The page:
Kaye believes that an international code of conduct for cyber-surveillance firms is an important first step, though he acknowledges it would likely be nonbinding and thus making enforcement close to impossible. Government regulation was the better option, Kaye told me, because then companies would fear stepping out of line. He compared it to the 1997 Anti-Personnel Landmines Convention where most of the world, except the US, Israel, China, Pakistan, India, Egypt, and Russia, came together to outlaw the destructive weapons.
“You could imagine a process where some members of the international community want to ban this stuff [cyber weapons],” Kaye said. “My guess is that most governments would only be willing to regulate the export and use, because give me a reason why states would give up this ridiculously powerful tool?”
During his time as a UN Special Rapporteur, Kaye regularly called out NSO for its transgressions against human rights activists and journalists worldwide. At the end of his term in 2020 he acknowledged that global regulation was in its infancy. “Right now, it’s almost as if there are no shadows because there are no legal constraints,” he told the Committee to Protect Journalists.101 UN human rights experts, including Kaye’s UN successor, Irene Khan, issued a call in 2021 for states to “impose a global moratorium on the sale and transfer of surveillance technology until they have put in place robust regulations that guarantee its use in compliance with international human rights standards.”
The challenges of regulating this out-of-control industry may be hard to overcome, since it is already so ubiquitous around the globe. But as Shoshana Zuboff, Harvard professor and author of The Age of Surveillance Capitalism, has said, this is the same feeling that many people had before unions started fighting for workers’ rights or the abolition of child labor. A simple, sensible suggestion is to ban all commercial tools in cyber-hacking. “Eliminating the profit motive reduces the risks of proliferation while protecting progress,” Edward Snowden argues, thus “leaving room for publicly minded research and inherently governmental work.”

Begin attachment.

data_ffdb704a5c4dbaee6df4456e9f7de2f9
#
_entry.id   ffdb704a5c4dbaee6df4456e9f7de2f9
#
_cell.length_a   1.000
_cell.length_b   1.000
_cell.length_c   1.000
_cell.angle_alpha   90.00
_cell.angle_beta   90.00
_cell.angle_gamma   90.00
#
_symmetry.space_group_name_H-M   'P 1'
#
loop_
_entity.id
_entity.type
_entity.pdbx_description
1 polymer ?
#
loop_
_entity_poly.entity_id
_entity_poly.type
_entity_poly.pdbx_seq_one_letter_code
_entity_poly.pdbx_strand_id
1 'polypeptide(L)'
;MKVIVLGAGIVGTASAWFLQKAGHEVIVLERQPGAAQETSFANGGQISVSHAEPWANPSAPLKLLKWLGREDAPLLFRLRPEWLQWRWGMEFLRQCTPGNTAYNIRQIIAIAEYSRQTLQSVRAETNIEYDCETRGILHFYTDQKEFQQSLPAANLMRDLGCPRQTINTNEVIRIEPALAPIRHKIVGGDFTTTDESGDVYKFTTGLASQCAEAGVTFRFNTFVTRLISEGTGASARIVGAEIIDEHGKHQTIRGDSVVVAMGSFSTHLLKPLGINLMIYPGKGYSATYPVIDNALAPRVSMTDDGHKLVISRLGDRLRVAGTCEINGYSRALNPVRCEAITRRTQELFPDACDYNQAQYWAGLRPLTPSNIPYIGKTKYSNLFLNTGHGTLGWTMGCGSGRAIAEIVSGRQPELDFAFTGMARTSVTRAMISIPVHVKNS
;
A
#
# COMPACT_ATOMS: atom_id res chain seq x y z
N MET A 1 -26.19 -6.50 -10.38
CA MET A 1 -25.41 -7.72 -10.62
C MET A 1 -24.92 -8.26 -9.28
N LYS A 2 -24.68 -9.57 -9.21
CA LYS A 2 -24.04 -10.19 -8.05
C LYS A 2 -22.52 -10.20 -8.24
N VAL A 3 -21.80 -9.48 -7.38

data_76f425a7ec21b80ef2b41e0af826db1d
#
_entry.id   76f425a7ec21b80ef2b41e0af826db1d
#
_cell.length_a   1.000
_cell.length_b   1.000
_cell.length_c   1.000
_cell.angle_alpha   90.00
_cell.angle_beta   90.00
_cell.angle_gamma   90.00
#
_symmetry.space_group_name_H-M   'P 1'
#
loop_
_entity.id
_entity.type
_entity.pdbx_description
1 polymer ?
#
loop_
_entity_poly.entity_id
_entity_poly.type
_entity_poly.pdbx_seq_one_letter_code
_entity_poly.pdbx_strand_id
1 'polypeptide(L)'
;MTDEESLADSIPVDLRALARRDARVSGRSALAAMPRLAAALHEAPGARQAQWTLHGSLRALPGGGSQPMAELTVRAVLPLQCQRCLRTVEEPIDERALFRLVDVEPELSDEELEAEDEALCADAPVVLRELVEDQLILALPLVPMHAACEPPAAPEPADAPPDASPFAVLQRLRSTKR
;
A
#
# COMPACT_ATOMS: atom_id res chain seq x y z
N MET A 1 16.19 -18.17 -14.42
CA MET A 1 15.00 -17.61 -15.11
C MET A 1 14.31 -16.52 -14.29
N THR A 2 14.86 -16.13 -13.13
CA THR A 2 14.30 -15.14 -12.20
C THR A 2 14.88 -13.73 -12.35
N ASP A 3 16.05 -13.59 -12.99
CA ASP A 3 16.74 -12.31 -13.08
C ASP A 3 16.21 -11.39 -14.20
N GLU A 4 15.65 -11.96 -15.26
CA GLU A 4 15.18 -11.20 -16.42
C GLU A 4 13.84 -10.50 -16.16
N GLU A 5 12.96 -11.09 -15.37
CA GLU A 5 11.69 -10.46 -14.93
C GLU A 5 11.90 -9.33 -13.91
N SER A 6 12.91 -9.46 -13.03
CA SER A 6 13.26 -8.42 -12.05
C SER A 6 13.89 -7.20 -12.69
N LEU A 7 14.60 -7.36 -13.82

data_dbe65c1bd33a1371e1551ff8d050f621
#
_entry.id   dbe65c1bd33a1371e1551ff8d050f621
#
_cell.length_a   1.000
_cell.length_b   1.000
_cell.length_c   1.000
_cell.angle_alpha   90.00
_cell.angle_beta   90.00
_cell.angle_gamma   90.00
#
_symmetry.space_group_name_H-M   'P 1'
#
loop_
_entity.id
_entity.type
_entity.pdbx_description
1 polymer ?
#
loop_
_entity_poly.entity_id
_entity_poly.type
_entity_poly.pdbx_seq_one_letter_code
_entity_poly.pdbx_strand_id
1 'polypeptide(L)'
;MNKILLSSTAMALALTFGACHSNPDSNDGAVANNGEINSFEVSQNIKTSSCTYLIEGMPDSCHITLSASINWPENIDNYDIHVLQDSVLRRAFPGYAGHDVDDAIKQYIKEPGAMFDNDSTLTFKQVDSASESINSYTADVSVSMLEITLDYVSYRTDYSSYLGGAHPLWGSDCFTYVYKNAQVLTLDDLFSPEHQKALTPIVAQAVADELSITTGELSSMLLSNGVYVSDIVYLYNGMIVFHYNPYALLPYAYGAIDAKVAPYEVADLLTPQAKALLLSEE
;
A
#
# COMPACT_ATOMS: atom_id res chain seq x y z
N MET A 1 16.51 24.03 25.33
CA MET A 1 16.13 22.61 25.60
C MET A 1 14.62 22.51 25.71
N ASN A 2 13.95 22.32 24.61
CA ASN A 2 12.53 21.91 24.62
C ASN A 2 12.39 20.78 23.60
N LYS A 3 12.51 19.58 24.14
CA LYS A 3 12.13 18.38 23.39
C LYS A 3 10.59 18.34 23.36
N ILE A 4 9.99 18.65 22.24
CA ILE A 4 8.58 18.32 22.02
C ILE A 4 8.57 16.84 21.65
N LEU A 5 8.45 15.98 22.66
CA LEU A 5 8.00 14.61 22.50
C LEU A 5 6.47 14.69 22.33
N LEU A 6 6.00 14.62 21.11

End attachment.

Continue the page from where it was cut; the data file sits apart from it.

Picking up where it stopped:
Not doing so guarantees a proliferation of NSO-type tools where every person on the planet might have their mobile phone or digital devices vulnerable to exposure. But this is not enough. The purveyors of these tools, whether in Israel, the US, or Italy, must be held legally liable. A few major court victories against surveillance corporations could be morally clarifying for those in the trade.
Hacking of mobile phones is just the beginning of what is possible in the complete surveillance of our lives. Bill Marczak, a senior research fellow at Citizen Lab, fears that the improved security of mobile devices in the future could “make it extremely difficult for NSO and others to target them. It may come to the point where it’s not feasible. Maybe they’ll hack smart cameras in homes instead, turning on microphones to listen in. Or fridges, toasters, and cars. There’s no shortages of domains to surveil.”
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Antony Loewenstein is an independent journalist, best-selling author, filmmaker and co-founder of Declassified Australia. He’s written for The Guardian, The New York Times, The New York Review of Books and many others. His books include Pills, Powder and Smoke, Disaster Capitalism and My Israel Question. His documentary films include Disaster Capitalism and the Al Jazeera English films West Africa’s Opioid Crisis and Under the Cover of Covid. He was based in East Jerusalem 2016-2020.